I have PMs on my road bike and gravel bike. Occasionally I’ll flip my power pedals to my MTB, but rarely.


Yep, 100%.

Thanks everyone for thoughts so far.

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This has been my setup for a long time too. Nothing on the MTB

I failed to mention in the OP that I have a Neo in the garage, so I stay reasonably in touch with my power output.

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As long as you have a PM, you can use or ignore the data it provides as you wish. If you have no Pm, power data is simply unavailable.

FWIW, even if you aren’t competitive, power data is the most accurate way to measure how many calories you are burning on the bike, objectively compare how hard you were riding, etc. These measures can prove useful for recovery, weight maintenance, etc.

But again, just because you have it doesn’t mean you HAVE to study the data. Its just there is you want it.

I personally like data. That’s honestly the main reason I use a PM, not going to lie.

I will point out that most other endurance sports do not measure or use power-based training, instead using RPE and HR.

How much power adds over this is literally debatable. As in, I’m sure many people will read this and have strong opinions on the topic. I personally can’t speak to the matter.


How often do you miss not having power data on your MTB? If rarely, you can probably get away with not needing it on the new bike; if a lot, maybe it’s something you’ll want to add.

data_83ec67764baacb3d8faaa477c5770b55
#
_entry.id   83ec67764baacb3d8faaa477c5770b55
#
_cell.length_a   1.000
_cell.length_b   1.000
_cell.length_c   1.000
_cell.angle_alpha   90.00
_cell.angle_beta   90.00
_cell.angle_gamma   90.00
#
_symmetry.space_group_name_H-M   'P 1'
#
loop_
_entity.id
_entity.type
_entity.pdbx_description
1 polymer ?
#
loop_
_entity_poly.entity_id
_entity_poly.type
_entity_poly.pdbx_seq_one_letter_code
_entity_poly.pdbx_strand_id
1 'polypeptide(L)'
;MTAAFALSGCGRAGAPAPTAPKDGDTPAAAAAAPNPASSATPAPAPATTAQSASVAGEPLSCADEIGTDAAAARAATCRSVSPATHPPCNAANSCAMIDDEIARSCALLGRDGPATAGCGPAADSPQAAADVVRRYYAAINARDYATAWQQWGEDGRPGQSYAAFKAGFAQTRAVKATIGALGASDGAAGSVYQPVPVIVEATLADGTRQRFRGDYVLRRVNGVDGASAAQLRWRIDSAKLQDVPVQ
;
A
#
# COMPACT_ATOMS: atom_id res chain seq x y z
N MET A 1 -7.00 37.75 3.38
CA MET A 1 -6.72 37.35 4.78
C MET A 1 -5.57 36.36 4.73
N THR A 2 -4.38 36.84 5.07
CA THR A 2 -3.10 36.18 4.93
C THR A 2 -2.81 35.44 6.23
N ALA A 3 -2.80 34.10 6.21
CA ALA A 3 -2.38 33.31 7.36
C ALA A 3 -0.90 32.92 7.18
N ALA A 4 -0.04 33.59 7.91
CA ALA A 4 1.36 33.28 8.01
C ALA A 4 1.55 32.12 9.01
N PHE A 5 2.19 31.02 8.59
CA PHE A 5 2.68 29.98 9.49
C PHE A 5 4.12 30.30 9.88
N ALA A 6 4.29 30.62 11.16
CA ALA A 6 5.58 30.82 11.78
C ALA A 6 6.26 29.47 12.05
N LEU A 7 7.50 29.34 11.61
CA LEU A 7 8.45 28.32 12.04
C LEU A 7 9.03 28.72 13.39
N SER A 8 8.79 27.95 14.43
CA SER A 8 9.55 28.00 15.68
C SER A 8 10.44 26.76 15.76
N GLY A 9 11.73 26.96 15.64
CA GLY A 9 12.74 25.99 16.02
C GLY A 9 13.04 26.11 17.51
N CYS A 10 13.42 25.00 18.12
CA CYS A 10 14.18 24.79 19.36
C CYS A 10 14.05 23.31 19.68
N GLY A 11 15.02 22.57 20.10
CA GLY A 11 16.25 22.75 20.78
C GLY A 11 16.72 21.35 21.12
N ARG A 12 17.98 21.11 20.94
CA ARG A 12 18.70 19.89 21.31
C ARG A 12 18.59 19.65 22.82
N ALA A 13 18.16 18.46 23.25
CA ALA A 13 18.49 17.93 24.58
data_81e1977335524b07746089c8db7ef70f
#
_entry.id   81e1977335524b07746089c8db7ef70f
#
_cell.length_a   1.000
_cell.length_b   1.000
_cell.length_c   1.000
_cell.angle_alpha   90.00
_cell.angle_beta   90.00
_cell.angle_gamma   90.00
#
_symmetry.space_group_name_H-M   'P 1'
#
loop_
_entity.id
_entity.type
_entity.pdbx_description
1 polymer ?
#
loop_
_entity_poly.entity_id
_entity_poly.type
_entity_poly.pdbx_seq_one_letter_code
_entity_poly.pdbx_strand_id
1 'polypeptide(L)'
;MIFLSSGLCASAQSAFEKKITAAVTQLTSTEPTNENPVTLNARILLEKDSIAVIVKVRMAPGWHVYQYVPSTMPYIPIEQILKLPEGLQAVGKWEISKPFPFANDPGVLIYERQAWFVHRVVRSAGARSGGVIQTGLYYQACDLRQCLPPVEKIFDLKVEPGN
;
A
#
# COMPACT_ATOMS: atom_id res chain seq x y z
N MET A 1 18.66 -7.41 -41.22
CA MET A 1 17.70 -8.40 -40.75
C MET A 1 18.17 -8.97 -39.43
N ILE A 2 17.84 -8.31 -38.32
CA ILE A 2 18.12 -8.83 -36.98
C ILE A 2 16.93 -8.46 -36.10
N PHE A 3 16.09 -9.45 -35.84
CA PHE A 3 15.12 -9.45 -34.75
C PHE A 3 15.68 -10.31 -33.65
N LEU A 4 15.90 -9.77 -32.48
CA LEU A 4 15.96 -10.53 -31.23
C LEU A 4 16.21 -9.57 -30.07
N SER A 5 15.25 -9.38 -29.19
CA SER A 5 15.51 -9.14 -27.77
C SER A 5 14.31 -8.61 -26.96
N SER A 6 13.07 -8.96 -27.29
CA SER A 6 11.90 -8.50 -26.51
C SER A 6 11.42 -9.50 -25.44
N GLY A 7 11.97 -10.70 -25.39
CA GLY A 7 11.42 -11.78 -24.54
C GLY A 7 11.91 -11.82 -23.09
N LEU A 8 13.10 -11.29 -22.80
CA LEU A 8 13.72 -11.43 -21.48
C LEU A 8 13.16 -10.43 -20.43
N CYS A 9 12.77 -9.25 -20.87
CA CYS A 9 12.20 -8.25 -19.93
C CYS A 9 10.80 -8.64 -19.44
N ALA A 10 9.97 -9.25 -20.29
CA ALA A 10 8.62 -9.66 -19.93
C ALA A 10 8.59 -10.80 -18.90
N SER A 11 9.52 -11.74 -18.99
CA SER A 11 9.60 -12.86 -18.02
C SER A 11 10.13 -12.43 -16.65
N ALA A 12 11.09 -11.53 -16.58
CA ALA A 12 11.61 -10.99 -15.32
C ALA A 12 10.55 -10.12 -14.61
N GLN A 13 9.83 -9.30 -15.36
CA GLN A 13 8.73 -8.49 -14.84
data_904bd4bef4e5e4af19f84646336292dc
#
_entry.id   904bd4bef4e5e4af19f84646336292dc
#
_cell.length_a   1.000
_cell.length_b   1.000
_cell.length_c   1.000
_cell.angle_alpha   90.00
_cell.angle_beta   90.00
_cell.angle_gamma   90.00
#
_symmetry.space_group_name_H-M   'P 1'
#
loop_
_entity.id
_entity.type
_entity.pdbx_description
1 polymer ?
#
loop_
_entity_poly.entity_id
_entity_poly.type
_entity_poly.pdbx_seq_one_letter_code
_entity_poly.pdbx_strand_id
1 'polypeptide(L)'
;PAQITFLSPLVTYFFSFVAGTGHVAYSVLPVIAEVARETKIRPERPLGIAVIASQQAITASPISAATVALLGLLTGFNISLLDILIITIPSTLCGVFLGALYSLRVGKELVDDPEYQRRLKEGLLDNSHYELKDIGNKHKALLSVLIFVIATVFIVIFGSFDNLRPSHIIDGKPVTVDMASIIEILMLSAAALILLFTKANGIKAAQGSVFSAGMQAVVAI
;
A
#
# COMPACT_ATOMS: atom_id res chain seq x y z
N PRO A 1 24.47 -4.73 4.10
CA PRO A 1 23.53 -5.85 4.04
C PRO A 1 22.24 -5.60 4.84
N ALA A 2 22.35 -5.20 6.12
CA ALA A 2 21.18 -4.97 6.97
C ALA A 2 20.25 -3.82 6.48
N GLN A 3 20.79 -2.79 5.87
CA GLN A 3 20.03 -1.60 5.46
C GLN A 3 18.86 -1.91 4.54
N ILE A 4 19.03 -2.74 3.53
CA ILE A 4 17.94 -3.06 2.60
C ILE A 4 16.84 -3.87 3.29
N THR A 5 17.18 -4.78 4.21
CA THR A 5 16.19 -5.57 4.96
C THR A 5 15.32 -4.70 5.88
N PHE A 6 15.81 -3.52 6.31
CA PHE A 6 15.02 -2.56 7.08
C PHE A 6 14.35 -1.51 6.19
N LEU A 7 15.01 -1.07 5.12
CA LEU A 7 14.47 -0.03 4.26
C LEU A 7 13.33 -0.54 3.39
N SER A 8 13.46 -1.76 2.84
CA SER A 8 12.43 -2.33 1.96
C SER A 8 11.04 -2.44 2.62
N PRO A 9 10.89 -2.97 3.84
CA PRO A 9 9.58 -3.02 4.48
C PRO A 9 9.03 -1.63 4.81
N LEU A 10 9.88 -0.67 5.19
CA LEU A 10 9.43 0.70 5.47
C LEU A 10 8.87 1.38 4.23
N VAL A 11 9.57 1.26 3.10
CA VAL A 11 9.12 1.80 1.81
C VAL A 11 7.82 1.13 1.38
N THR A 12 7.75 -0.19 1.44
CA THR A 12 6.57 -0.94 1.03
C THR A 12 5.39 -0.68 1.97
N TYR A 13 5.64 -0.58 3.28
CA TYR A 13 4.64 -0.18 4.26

I never look at power data outside, just rpe (and heart rate) but I would buy another powermeter the same day my old one broke as I love having the data


I think some people would spontaneous combust if they didn’t track their activity. When I started all I had was an old timex Ironman watch. No Strava, nothing. Personally I find it kind of freeing.

if you ride a lot, with power you will have a sense of calorie burn and time. 600 kcal/hr riding steady firm endurance, for example.

I own two bikes, my road bike does have a power meter and my mountain bike does not. (It did buy one from The Pro’s Closet as I got a great deal, but that broke about a month after delivery and getting a new one is too expensive.)

When I ride my road bike, I can train a lot better than on my mountain bike. I use the latter for all of my commutes, outdoor endurance rides in the winter and when I feel like going offroad :slight_smile:

What I do not do it any sort of training in power zones other than endurance. My experience mirrors yours: yes, I can pace easy Z2 rides very easily, you can use VT1 (ventilatory threshold 1) or heart rate. It gets harder for hard Z2 rides in my experience (I pace those by heart rate). Also VO2max intervals can be done without a power meter, but in my experience, they still work better than without one. Before getting a power meter, I would do 4ish-minute hill climb repeats until exhaustion. With a power meter I can scale back my efforts in the beginning and spend much longer durations at VO2max.